# Math 1040 Chapter 9

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1. 9.2

Remember, the ____ of statistical inference is to use information obtained from a ______ and __________ the results to the population being studied. As with estimating the population proportion, the first step is to obtain a _____ ________ of the parameter.The _____ ________ of the population mean, μ, is the sample mean, x¯.
goal, sample, generalize, point estimate, point estimate
2. 9.2

Suppose that a simple random sample of size n is taken from a population. If the population from which the sample is drawn follows a normal distribution, the distribution of

follow?
Student’s t-distribution with n−1 degrees of freedom, where x¯ is the sample mean and s is the sample standard deviation.
3. 9.2

The six steps of Properties of the t-Distribution are:
1) The t-distribution is different for different degrees of freedom.

2) The t-distribution is centered at 0 and is symmetric about 0.

3) The area under the curve is 1. The area under the curve to the right of 0 equals the area under the curve to the left of 0, which equals 1/2.

4) As t increases or decreases without bound, the graph approaches, but never equals, zero.

5) The area in the tails of the t-distribution is a little greater than the area in the tails of the standard normal distribution because we are using s as an estimate of σ, thereby introducing further variability into the t-statistic.

6) As the sample size n increases, the density curve of t gets closer to the standard normal density curve. This result occurs because as the sample size increases, the values of s get closer to the value of σ by the Law of Large Numbers.
4. 9.2

What does  represent?
The notation  is used to represent the z-score whose area under the normal curve to the right of  is . Similarly, we let  represent the t-value whose area under the t-distribution to the right of  is .

The shape of the t-distribution depends on the sample size, n. Therefore, the value of tα depends not only on α, but also on the degrees of freedom, n−1.
5. 9.2

List the three conditions required for constructing a confidence interval for a population mean :
Provided....

sample data come from a simple random sample or randomized experiment,

sample size is small relative to the population size (n≤0.05N),

the data come from a population that is normally distributed, or the sample size is large
6. 9.3

List two things you should look for that tell you to construct a confidence interval for a population proportion, .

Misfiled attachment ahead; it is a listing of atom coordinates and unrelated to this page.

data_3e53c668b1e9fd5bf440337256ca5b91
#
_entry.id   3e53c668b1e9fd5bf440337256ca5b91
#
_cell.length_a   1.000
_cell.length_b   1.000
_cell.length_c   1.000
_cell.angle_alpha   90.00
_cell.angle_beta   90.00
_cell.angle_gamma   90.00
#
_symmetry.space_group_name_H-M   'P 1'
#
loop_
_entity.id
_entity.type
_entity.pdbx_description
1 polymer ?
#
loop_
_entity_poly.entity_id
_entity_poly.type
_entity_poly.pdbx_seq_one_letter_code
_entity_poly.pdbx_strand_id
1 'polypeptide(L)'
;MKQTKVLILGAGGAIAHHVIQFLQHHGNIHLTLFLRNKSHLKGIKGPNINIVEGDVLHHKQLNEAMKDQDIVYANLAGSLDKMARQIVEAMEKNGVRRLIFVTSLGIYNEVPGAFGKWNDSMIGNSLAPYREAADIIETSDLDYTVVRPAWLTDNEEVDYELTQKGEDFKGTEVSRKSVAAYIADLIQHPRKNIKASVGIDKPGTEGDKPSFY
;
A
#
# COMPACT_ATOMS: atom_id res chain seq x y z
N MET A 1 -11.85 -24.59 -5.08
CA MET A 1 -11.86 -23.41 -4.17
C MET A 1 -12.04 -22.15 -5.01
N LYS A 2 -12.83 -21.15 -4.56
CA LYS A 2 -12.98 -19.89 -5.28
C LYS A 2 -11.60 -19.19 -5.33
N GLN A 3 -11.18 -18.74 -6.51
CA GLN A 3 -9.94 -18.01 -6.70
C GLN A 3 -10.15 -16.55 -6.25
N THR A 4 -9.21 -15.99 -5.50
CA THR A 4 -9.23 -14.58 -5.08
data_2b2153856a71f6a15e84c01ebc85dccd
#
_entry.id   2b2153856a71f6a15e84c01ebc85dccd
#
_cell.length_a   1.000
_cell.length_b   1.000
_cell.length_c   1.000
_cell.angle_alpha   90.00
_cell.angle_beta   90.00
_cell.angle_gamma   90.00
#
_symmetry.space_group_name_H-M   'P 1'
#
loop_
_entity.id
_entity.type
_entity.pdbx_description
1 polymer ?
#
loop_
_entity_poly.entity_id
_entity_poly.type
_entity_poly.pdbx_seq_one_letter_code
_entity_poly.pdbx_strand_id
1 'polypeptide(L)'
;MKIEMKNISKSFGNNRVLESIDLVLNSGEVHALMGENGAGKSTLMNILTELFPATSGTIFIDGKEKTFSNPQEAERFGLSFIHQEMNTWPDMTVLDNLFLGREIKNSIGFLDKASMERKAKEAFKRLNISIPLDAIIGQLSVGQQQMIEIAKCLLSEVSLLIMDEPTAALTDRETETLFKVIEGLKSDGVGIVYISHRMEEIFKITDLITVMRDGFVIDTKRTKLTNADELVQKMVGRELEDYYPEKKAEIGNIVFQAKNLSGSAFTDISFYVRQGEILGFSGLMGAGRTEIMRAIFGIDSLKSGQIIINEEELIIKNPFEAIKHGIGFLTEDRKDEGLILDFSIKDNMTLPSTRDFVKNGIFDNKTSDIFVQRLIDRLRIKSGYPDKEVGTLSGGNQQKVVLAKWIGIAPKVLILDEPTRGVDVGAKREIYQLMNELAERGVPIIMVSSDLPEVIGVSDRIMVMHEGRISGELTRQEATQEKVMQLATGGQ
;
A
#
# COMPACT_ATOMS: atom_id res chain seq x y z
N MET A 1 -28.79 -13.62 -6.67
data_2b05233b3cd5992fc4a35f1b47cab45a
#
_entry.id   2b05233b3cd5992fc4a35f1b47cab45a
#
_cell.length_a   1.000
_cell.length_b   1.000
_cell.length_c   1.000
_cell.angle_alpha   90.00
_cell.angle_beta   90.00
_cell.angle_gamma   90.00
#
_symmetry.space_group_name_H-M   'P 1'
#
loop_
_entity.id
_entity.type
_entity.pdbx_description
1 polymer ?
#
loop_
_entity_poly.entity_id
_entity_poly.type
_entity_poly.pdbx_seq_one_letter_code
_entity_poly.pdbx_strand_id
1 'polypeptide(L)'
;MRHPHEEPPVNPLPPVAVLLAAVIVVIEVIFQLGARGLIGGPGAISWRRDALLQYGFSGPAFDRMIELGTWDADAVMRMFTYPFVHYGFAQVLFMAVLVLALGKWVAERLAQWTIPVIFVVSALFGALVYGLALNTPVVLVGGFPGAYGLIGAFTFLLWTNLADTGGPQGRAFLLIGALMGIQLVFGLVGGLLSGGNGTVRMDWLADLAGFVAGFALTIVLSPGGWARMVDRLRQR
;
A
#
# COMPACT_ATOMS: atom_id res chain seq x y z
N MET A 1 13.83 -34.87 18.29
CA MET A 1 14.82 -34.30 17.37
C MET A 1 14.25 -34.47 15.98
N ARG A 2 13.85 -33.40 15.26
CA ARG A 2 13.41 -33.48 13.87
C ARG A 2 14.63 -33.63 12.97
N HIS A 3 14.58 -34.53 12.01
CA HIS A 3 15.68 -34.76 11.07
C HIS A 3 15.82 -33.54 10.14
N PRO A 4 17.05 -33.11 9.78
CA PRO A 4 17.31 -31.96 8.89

1) sample data that are qualitative with 2 outcomes (e.g., true/false, yes/no, 0 or 1)

2) summary information that includes a sample proportion - the number of successes x out of n trials.
7. 9.3

List the three conditions that must be met when constructing a confidence interval for a population proportion, .
1) the sample is obtained by simple random sampling or through a randomized experiment.

2)  where

3) the sample size can be no more than 5% of the population size .
8. 9.3

list two things you should look for that tell you to construct a confidence interval for a population mean, .
1) raw data that are quantitative,

2) summary information that includes a sample mean (), sample standard deviation (), and sample size ().
9. 9.3

Besides the facts that...

(1) the sample must be obtained by simple random sampling or through a randomized experiment and

(2) that the sample size must be small relative to the size of the population,

what other condition must be met?
The data come from a population that is at least approximately normal with no outliers.

This condition is verified using a normal probability plot (to check for normality) and a boxplot (to check for outliers).
10. 9.3

See below for a table of
The steps listed in the flowchart are as follows:

(1) Which parameter are we estimating?

If “Proportion, p,” forward to and  and construct a confidence interval for p.

If “mean, μ,” forward to "Is n ≥ 30?"

(2) Is n ≥ 30?

If “Yes”, forward to "Compute t-interval"

If “No”, "Do the data come from a population that is approximately normal with no outliers?"

(3) Do the data come from a population that is approximately normal with no outliers?

If “Yes”, Compute t-interval

If “No”, Use nonparametric methods
11. 9 - Video

In general, how are data used to test hypotheses?
If the data are unusual, the null hypothesis is rejected.
 Author: bpulsipher ID: 300124 Card Set: Math 1040 Chapter 9 Updated: 2015-04-07 08:16:22 Tags: Maw maw Alia alia math 1040 slcc statistics Folders: Description: Chapter 9 key terms and principles. Show Answers: